Having high blood pressure or hypertension can be a little frightening. But the problem can be effectively treated and managed, so you don't have to be afraid.

If you're one of the millions of Americans with high blood pressure, you need to try to control it, the American Heart Association (AHA) says. Doing so will reduce your risk of having a heart attack, stroke, or other serious illness caused by the condition.

Fortunately, by simply doing the things your doctor recommends, you can lower your blood pressure and your health risks.

Medication musts

  • If you're on medication, be patient. Give yourself a chance to adjust to a drug, even though it may take several weeks. Work with your doctor until you find the right drug combination that works for you, the AHA says. If you have side effects, tell your doctor; don't stop taking your medication.

  • Never skip a dose. Keep taking your medicine even when you feel well.

Healthy lifestyle

  • Keep in shape. Eating healthy foods and getting regular exercise will help your medicines do their job and help you manage your weight. If you're overweight, losing weight will help you control your blood pressure.

  • Don't smoke. Smoking increases your chance of having a heart attack, stroke, or other serious health problem. Each cigarette also temporarily increases your blood pressure. The effect is not long lasting, but if you’re smoking a pack a day, the effect happens 20 times per day. That works out to about two hours of elevated blood pressure a day from smoking.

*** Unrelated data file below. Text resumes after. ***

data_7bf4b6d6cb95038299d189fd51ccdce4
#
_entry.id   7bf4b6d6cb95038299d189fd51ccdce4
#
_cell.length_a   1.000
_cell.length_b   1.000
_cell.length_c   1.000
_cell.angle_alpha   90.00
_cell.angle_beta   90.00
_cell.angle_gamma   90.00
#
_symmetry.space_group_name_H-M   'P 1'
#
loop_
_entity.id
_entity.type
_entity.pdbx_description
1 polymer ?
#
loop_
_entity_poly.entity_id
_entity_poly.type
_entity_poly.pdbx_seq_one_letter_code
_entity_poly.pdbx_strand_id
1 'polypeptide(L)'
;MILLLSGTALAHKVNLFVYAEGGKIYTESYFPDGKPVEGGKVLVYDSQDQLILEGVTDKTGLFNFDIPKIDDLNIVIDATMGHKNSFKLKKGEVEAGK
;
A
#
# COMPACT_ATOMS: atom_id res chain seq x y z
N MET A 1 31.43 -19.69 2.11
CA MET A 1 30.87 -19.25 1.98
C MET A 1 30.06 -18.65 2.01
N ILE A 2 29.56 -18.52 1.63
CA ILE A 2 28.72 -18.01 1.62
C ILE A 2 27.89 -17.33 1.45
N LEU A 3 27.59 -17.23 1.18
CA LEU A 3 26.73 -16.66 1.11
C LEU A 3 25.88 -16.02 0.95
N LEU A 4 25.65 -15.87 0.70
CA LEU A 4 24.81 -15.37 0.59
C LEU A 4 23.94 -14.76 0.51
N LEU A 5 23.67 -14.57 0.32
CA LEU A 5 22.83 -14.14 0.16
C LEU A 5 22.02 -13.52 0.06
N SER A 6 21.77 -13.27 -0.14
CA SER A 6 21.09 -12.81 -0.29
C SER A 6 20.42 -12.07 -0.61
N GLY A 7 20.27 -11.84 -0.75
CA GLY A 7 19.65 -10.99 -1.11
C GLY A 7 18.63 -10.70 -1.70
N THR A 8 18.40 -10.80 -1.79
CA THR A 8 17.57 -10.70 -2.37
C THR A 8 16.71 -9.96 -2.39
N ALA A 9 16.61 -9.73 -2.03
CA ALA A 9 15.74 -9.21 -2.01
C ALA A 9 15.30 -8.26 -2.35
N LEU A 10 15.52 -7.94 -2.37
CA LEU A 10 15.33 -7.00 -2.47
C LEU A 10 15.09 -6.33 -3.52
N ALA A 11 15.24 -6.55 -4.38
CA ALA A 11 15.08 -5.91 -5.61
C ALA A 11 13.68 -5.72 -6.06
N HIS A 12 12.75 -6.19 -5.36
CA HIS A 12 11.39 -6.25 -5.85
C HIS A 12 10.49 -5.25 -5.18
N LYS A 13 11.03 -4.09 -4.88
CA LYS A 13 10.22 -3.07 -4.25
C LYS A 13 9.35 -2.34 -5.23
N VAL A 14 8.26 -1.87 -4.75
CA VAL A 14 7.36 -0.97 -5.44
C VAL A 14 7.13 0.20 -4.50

• Eat five or more servings of fruits and vegetables each day, as well as two to four servings of fat-free or low-fat dairy products. Consider following the low-sodium DASH diet, which is high in fruits and vegetables, and includes low-fat and nonfat dairy products.

  • Use less salt. Don't use salt during cooking; try a salt-free seasoning substitute instead. Don't salt food before you taste it. Substitute herbs and spices as flavoring. Eat fewer salty foods, such as potato and corn chips, luncheon meat, hot dogs, dill pickles, and canned foods.

  • If you choose to drink alcohol, limit yourself to no more than one drink a day (for women) or two drinks a day (for men).

  • Try to do at least 30 minutes of physical activity, such as a brisk walk, on most days of the week.

High blood pressure won't go away on its own, and if you return to your old habits or stop taking medication, it can return. Controlling your blood pressure is a lifelong task that can make your life longer and help you avoid conditions that can cause disabilities, such as a stroke or heart attack.

Medical Reviewer: [Foster, Sara RN MPH, Godsey, Cynthia M.S., M.S.N., APRN, Lambert, J.G. M.D.] Last Annual Review Date: 2010-05-10T00:00:00-06:00 Copyright: Copyright Health Ink & Vitality Communications

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The amount of alcohol you drink has nothing to do with your blood pressure.